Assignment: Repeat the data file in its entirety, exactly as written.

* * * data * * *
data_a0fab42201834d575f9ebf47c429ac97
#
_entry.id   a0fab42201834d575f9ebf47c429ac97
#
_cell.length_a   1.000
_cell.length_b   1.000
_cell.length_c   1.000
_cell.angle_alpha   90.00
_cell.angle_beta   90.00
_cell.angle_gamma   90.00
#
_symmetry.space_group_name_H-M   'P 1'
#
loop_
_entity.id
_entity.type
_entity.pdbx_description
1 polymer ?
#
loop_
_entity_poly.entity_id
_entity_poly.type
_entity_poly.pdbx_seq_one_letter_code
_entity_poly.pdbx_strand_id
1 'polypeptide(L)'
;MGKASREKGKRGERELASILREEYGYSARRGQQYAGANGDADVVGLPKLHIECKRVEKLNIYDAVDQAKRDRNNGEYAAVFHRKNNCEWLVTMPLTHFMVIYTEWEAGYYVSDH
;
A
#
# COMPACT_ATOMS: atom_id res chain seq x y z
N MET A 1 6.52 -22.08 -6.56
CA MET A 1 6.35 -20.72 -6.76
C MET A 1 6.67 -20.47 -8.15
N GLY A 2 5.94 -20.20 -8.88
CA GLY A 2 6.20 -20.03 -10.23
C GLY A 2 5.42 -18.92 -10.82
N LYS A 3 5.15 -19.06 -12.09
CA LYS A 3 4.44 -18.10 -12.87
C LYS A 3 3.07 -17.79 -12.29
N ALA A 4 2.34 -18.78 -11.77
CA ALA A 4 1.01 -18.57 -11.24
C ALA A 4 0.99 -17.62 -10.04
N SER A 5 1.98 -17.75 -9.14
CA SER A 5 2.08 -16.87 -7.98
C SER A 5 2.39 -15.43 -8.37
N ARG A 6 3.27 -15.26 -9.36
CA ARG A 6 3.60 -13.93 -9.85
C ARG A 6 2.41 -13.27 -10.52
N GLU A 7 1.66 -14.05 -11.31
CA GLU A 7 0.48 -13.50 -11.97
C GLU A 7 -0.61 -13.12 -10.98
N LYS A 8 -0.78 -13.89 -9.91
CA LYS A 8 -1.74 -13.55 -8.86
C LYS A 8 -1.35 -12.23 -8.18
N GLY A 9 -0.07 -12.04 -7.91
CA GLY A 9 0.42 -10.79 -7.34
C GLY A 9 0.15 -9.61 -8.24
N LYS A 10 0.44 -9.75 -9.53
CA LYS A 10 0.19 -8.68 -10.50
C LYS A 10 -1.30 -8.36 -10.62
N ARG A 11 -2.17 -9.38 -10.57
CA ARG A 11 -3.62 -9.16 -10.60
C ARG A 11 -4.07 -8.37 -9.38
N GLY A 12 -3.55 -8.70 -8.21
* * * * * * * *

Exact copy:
data_a0fab42201834d575f9ebf47c429ac97
#
_entry.id   a0fab42201834d575f9ebf47c429ac97
#
_cell.length_a   1.000
_cell.length_b   1.000
_cell.length_c   1.000
_cell.angle_alpha   90.00
_cell.angle_beta   90.00
_cell.angle_gamma   90.00
#
_symmetry.space_group_name_H-M   'P 1'
#
loop_
_entity.id
_entity.type
_entity.pdbx_description
1 polymer ?
#
loop_
_entity_poly.entity_id
_entity_poly.type
_entity_poly.pdbx_seq_one_letter_code
_entity_poly.pdbx_strand_id
1 'polypeptide(L)'
;MGKASREKGKRGERELASILREEYGYSARRGQQYAGANGDADVVGLPKLHIECKRVEKLNIYDAVDQAKRDRNNGEYAAVFHRKNNCEWLVTMPLTHFMVIYTEWEAGYYVSDH
;
A
#
# COMPACT_ATOMS: atom_id res chain seq x y z
N MET A 1 6.52 -22.08 -6.56
CA MET A 1 6.35 -20.72 -6.76
C MET A 1 6.67 -20.47 -8.15
N GLY A 2 5.94 -20.20 -8.88
CA GLY A 2 6.20 -20.03 -10.23
C GLY A 2 5.42 -18.92 -10.82
N LYS A 3 5.15 -19.06 -12.09
CA LYS A 3 4.44 -18.10 -12.87
C LYS A 3 3.07 -17.79 -12.29
N ALA A 4 2.34 -18.78 -11.77
CA ALA A 4 1.01 -18.57 -11.24
C ALA A 4 0.99 -17.62 -10.04
N SER A 5 1.98 -17.75 -9.14
CA SER A 5 2.08 -16.87 -7.98
C SER A 5 2.39 -15.43 -8.37
N ARG A 6 3.27 -15.26 -9.36
CA ARG A 6 3.60 -13.93 -9.85
C ARG A 6 2.41 -13.27 -10.52
N GLU A 7 1.66 -14.05 -11.31
CA GLU A 7 0.48 -13.50 -11.97
C GLU A 7 -0.61 -13.12 -10.98
N LYS A 8 -0.78 -13.89 -9.91
CA LYS A 8 -1.74 -13.55 -8.86
C LYS A 8 -1.35 -12.23 -8.18
N GLY A 9 -0.07 -12.04 -7.91
CA GLY A 9 0.42 -10.79 -7.34
C GLY A 9 0.15 -9.61 -8.24
N LYS A 10 0.44 -9.75 -9.53
CA LYS A 10 0.19 -8.68 -10.50
C LYS A 10 -1.30 -8.36 -10.62
N ARG A 11 -2.17 -9.38 -10.57
CA ARG A 11 -3.62 -9.16 -10.60
C ARG A 11 -4.07 -8.37 -9.38
N GLY A 12 -3.55 -8.70 -8.21